Nationalism can be defined as the feeling that one’s nation (one’s people) is superior to other nations. This helped lead to WWI in two ways. First, nationalism can breed arrogance because it makes people feel superior. It can lead them to want to prove their superiority through fighting. It can also lead them to think that they will surely win any war because of their superiority. Second, nationalism helped lead to WWI because it caused conflict. Archduke Franz Ferdinand was assassinated because of nationalism. He was an ethnic German ruling an empire that included ethnic Slavs. Slavic nationalists did not like being ruled by Germans and killed the archduke in an attempt to help rid themselves of German rule. This sort of ethnic conflict helped to cause WWI.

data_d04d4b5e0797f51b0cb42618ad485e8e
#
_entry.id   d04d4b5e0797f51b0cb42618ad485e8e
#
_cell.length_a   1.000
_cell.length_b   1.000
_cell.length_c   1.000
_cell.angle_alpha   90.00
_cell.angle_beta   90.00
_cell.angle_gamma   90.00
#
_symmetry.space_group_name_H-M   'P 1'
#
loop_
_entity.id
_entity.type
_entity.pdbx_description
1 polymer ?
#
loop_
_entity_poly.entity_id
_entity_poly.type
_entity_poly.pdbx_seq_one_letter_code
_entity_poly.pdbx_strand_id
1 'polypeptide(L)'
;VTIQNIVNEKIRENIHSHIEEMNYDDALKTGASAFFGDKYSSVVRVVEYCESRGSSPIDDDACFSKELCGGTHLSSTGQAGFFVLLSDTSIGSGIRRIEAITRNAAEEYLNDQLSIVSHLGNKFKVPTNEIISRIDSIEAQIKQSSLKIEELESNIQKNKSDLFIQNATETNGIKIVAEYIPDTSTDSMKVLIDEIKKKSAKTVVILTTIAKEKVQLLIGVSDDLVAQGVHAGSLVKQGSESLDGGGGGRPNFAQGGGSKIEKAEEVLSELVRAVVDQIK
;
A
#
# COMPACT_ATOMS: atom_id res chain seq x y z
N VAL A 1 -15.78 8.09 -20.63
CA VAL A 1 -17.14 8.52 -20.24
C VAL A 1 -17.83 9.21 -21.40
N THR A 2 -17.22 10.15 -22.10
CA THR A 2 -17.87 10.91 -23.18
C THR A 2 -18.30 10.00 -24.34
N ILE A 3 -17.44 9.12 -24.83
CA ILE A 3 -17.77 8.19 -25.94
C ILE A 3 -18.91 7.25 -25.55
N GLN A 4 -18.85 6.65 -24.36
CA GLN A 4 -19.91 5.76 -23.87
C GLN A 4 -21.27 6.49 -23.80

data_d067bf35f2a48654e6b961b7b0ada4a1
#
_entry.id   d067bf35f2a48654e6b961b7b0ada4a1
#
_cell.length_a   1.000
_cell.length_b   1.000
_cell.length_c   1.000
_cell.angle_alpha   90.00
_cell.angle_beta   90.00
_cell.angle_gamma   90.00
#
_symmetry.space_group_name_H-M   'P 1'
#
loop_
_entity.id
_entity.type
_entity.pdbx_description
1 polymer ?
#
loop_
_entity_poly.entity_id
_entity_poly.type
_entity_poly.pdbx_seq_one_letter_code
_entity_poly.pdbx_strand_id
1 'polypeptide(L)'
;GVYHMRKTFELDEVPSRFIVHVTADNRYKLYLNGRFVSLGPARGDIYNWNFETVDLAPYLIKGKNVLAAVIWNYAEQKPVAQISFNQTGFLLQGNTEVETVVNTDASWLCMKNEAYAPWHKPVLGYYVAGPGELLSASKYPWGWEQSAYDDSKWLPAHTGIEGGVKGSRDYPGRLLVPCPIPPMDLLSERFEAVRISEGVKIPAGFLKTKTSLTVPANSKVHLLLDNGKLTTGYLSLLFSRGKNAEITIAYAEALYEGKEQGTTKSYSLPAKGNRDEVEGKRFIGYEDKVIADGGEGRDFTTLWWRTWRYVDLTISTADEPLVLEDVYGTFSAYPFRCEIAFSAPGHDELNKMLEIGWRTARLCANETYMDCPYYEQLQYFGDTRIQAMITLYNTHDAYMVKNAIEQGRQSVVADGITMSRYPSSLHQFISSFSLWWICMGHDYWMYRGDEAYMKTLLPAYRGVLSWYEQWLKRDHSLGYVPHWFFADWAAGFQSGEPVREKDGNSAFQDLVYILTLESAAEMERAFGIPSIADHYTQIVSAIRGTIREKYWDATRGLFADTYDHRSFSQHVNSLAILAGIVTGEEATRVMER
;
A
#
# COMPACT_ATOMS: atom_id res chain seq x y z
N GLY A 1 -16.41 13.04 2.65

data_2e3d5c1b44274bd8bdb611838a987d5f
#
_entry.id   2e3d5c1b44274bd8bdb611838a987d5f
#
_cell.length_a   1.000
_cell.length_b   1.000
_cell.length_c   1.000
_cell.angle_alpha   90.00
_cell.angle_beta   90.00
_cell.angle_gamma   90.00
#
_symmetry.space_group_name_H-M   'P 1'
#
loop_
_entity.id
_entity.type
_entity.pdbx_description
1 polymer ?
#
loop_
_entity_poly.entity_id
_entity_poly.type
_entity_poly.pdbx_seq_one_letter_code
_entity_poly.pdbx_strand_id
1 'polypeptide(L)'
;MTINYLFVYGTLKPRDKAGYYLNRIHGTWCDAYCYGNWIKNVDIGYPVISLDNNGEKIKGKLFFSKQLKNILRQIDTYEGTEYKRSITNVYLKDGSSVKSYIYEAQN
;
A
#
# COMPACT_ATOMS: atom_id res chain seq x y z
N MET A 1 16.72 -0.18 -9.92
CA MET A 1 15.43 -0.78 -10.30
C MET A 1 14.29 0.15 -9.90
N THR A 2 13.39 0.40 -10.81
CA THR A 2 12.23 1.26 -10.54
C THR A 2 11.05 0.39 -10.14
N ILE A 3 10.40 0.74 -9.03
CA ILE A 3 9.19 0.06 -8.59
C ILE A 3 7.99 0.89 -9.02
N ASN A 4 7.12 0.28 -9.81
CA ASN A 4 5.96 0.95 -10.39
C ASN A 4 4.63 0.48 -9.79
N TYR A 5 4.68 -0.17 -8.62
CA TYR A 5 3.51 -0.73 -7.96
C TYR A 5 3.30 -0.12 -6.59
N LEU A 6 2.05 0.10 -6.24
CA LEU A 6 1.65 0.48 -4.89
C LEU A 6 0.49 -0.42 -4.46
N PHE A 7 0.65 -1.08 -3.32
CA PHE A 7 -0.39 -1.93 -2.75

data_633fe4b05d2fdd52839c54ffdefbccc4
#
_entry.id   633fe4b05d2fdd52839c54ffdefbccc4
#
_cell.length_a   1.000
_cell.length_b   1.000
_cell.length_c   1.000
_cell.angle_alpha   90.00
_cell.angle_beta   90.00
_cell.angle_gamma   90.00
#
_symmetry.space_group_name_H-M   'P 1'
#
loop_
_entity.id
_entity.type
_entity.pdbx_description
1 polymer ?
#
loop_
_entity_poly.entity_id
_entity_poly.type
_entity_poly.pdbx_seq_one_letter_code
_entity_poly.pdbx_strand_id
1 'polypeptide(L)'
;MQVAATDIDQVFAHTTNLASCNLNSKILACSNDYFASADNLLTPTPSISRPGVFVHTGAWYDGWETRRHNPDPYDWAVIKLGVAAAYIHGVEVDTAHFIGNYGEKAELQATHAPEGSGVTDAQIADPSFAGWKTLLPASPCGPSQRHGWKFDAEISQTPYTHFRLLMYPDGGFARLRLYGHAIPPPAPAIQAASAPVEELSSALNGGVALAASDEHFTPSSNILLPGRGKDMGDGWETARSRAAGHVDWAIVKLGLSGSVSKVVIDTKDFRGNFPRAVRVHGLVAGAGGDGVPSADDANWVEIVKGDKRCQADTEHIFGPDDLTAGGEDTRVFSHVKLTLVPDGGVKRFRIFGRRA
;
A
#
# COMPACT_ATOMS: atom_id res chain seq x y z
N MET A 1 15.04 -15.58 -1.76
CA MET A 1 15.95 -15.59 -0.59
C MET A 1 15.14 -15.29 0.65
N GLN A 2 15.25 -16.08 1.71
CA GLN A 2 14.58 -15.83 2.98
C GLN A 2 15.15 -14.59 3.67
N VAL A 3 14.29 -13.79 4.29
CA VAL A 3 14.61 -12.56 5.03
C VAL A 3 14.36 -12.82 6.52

Thus, both nationalism and imperialism were important factors in bringing WWI about.